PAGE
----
~ Mairead Case, Bookslut

  • "...Heres a great example of good mini-criticism from Masha Tupitsyns book, LACONIA: 1,200 Tweets on FilmEastern Promises & A History Violence are twin parables: one film looks at violence from the outside in and the other from the inside out. Thats something worth thinking about as you examine how the two films work."


    ~ Jim Emerson, Scanners/Suntimes.com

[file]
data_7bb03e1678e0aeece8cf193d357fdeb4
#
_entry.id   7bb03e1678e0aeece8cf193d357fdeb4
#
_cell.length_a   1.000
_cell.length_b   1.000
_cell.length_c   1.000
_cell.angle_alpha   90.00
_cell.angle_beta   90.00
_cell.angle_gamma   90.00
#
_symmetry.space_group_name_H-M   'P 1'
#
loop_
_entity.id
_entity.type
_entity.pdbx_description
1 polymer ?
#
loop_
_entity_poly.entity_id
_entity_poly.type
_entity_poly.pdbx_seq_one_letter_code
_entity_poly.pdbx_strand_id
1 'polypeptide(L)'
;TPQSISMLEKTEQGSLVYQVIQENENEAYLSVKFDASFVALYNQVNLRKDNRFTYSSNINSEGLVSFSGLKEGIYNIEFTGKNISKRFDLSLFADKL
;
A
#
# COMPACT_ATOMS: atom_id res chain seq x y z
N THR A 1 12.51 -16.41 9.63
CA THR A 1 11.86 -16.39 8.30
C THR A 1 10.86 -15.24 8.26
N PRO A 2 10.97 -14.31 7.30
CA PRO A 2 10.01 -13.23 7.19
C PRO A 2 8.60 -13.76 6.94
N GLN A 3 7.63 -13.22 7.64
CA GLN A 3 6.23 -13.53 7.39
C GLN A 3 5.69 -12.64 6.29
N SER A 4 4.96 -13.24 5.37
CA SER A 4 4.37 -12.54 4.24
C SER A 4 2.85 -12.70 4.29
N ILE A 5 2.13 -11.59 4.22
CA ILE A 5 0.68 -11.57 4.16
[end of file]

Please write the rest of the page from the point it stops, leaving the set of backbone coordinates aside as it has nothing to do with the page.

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    "When I first read Masha Tupitsyn’s hybrid-genre book Beauty Talk & Monsters (Semiotexte, 2007), I was completely floored by it. So I was excited to read her new book LACONIA: 1,200 Tweets on Film (ZerO Books)a book of aphoristic film and media commentary written in the spirit of cultural observers like Chris MarkerThere is something beautiful about Masha Tupitsyns way of “reading” culture, how she honors the connections and resonances of the media she encounters, the way it is processed, assimilated and re-invented when it is filtered through her perception; intermingling with specific memories and preoccupations. Tupitsyn integrates the subjective and the critical in a way that demonstrates the specificity of our encounters with media.  Both Beauty Talk and LACONIA could be described as a literary approach to film criticism, but it’s also fitting to describe the works as a cinematic approach to literary writing. In Beauty Talk, narrative and a criticism are tightly interwoven. As stories, the essays are stunning; as critical analysis, sharp. Tupitsyns recent book LACONIA reminds me of the ways in which the viewer is also a meaning-maker, a participant critic...Good cultural criticism is difficult to do. On one hand, you don’t want to sound like a dogmatic Frankfurt School elitist decrying the baseness of all things popular. But you also don’t want to lapse into a mindless valorization of capitalism-guised-as-subversion. Both types of readings use a highly “motivated” (dare I say, ideologically-driven) lens to look at culture in ways that reduce, schematize, and mold texts, allowing for the loss of nuance or the jamming of media into certain theoretical frameworks. It’s true—there are no unmotivated readings, but there are readings that are more thoughtful than others, and I strongly feel that Masha Tupitsyns commentary on film accomplishes what a lot of contemporary cultural criticism fails to do— it’s accessible while still being complex, philosophical while being specific; it strikes a balance between the subjective and the social in its approach. Her perspective is totally singular and specific to her way of looking without making you feel bludgeoned by some kind of Critic Ego. By the end of the book, you actually do get a feel for the architecture of Masha Tupitsyns thinking...The only criticism I find really compelling is the kind that incorporates subjectivity, the kind that is built around the idea that the reader-writer of culture is a conduit through which media is filtered. The body that the media travels through, the marvelous specificity of Tupitsyns entire being and the sum of her lived experiences, cannot be ignored. What is to be gained from disregarding the relationship between the artist and their art?"